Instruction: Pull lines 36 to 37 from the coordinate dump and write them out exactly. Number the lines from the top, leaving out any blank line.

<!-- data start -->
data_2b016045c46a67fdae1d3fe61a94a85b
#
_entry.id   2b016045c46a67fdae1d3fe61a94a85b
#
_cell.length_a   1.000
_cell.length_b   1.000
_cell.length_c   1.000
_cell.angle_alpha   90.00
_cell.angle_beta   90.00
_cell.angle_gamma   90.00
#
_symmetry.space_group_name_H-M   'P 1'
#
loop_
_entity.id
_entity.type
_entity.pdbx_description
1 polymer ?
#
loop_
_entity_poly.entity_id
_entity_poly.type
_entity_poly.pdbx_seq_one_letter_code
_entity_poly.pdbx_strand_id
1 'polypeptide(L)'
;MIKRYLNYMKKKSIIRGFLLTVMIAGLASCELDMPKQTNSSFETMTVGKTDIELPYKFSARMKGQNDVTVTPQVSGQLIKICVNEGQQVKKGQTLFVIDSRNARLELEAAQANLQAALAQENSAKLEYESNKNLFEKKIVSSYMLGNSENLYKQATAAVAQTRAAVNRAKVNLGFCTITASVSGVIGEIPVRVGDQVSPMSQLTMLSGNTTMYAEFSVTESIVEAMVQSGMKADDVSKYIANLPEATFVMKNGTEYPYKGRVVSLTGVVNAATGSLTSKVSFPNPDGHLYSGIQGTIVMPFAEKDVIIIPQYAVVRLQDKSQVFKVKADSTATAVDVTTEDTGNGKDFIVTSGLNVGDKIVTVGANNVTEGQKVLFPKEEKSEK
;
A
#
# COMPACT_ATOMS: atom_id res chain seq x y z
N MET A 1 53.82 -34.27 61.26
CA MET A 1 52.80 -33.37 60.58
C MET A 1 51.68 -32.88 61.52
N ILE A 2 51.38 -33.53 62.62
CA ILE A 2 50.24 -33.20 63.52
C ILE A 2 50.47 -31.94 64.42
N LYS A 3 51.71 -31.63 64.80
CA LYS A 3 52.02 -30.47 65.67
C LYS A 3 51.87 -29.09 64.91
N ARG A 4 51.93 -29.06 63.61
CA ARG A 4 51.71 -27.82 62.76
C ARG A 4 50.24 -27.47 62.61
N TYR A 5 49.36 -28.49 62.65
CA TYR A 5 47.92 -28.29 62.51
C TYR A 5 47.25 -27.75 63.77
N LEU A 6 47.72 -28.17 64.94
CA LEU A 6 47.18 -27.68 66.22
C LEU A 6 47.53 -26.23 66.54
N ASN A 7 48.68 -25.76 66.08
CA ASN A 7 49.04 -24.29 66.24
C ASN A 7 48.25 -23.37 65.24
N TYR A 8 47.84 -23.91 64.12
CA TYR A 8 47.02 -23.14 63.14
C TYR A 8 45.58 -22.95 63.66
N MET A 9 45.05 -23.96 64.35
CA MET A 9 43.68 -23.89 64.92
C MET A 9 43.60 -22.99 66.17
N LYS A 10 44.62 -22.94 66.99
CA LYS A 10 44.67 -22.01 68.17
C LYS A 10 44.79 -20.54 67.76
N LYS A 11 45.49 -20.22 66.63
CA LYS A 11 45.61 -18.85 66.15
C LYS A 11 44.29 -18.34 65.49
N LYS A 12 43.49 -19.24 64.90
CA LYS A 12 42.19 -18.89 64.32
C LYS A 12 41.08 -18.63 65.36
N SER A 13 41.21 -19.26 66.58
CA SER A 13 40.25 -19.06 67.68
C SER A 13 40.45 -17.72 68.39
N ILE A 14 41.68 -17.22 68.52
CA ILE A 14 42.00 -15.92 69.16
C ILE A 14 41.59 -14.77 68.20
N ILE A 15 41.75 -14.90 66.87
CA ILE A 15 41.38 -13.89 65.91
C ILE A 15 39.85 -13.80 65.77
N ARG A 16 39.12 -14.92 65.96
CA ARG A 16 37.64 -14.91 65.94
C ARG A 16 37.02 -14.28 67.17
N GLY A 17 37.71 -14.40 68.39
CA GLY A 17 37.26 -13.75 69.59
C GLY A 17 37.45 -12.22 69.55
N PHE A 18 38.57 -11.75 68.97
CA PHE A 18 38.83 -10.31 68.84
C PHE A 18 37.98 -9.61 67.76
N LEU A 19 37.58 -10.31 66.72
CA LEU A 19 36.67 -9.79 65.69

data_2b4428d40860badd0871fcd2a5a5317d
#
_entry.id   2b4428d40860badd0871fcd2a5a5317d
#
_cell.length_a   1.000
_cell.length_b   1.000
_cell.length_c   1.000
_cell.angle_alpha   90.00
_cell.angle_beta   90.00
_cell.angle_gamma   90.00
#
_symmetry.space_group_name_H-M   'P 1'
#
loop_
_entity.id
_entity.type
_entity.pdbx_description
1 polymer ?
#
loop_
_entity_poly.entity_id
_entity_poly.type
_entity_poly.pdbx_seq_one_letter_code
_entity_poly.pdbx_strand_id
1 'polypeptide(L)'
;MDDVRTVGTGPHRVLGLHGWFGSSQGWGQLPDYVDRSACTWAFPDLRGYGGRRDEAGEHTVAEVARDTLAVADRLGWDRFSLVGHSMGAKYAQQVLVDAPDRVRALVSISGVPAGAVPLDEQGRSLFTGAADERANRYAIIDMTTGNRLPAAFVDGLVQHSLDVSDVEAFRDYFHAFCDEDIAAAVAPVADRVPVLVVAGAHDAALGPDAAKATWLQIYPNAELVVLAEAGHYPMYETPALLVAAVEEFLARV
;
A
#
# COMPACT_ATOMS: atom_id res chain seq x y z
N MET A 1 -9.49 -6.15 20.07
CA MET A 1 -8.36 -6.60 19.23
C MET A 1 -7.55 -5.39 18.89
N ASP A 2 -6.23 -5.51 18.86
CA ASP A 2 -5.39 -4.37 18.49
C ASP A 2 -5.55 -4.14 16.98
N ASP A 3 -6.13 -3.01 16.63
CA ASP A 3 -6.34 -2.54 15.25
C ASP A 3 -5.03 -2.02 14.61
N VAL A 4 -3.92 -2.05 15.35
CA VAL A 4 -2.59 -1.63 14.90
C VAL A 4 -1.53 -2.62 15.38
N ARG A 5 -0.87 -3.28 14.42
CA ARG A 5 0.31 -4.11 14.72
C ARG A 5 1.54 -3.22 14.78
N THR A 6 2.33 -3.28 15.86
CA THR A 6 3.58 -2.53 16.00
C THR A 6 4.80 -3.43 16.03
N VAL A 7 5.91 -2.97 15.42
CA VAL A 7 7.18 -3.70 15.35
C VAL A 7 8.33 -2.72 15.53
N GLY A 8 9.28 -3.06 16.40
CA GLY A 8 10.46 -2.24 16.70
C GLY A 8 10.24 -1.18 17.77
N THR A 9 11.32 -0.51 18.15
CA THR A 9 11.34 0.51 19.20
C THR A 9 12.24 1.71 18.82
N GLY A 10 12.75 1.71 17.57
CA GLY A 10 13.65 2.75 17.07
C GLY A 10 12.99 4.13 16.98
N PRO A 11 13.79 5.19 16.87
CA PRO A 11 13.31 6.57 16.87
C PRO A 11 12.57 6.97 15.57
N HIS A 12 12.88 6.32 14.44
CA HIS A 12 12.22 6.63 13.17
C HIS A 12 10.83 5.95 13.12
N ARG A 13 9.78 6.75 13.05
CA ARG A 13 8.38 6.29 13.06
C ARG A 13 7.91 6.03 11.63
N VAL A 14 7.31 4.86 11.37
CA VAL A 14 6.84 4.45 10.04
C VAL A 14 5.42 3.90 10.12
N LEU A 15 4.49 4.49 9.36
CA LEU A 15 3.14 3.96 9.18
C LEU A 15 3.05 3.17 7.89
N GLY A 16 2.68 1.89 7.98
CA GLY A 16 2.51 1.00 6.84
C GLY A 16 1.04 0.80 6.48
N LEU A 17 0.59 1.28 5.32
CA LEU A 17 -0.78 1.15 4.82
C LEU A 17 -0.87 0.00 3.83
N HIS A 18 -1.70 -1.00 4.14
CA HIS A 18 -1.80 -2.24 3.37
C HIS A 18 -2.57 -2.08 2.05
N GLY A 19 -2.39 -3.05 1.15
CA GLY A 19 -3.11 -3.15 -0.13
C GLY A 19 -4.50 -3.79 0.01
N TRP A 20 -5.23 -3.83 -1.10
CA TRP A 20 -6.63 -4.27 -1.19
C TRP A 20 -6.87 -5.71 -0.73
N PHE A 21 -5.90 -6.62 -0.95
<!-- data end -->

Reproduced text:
C ILE A 2 50.47 -31.94 64.42
N LYS A 3 51.71 -31.63 64.80